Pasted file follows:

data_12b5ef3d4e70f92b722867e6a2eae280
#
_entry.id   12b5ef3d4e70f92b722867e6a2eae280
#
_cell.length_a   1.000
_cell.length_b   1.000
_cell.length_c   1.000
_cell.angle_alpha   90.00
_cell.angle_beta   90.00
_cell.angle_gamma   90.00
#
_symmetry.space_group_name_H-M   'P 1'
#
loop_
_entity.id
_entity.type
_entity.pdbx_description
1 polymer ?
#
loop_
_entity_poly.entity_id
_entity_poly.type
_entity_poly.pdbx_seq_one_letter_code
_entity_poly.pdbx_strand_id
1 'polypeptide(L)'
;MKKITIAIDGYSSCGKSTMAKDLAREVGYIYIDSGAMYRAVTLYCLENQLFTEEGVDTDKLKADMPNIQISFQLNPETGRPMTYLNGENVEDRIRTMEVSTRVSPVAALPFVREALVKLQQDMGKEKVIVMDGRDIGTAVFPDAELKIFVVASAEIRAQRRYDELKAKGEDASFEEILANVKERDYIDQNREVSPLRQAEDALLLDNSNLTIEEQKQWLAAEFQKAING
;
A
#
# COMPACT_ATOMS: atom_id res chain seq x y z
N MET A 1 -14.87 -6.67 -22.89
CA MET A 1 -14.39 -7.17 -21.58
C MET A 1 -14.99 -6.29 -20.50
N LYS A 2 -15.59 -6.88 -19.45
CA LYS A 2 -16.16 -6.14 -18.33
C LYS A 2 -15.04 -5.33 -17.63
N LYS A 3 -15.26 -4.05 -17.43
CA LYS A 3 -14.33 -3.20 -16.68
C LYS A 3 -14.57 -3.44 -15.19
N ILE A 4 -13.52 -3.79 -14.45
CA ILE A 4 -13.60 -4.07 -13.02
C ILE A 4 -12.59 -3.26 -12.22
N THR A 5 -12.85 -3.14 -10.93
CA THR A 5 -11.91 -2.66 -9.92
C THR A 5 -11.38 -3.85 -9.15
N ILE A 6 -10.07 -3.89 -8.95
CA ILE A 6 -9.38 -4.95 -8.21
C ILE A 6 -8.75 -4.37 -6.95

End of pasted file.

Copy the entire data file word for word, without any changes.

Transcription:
data_12b5ef3d4e70f92b722867e6a2eae280
#
_entry.id   12b5ef3d4e70f92b722867e6a2eae280
#
_cell.length_a   1.000
_cell.length_b   1.000
_cell.length_c   1.000
_cell.angle_alpha   90.00
_cell.angle_beta   90.00
_cell.angle_gamma   90.00
#
_symmetry.space_group_name_H-M   'P 1'
#
loop_
_entity.id
_entity.type
_entity.pdbx_description
1 polymer ?
#
loop_
_entity_poly.entity_id
_entity_poly.type
_entity_poly.pdbx_seq_one_letter_code
_entity_poly.pdbx_strand_id
1 'polypeptide(L)'
;MKKITIAIDGYSSCGKSTMAKDLAREVGYIYIDSGAMYRAVTLYCLENQLFTEEGVDTDKLKADMPNIQISFQLNPETGRPMTYLNGENVEDRIRTMEVSTRVSPVAALPFVREALVKLQQDMGKEKVIVMDGRDIGTAVFPDAELKIFVVASAEIRAQRRYDELKAKGEDASFEEILANVKERDYIDQNREVSPLRQAEDALLLDNSNLTIEEQKQWLAAEFQKAING
;
A
#
# COMPACT_ATOMS: atom_id res chain seq x y z
N MET A 1 -14.87 -6.67 -22.89
CA MET A 1 -14.39 -7.17 -21.58
C MET A 1 -14.99 -6.29 -20.50
N LYS A 2 -15.59 -6.88 -19.45
CA LYS A 2 -16.16 -6.14 -18.33
C LYS A 2 -15.04 -5.33 -17.63
N LYS A 3 -15.26 -4.05 -17.43
CA LYS A 3 -14.33 -3.20 -16.68
C LYS A 3 -14.57 -3.44 -15.19
N ILE A 4 -13.52 -3.79 -14.45
CA ILE A 4 -13.60 -4.07 -13.02
C ILE A 4 -12.59 -3.26 -12.22
N THR A 5 -12.85 -3.14 -10.93
CA THR A 5 -11.91 -2.66 -9.92
C THR A 5 -11.38 -3.85 -9.15
N ILE A 6 -10.07 -3.89 -8.95
CA ILE A 6 -9.38 -4.95 -8.21
C ILE A 6 -8.75 -4.37 -6.95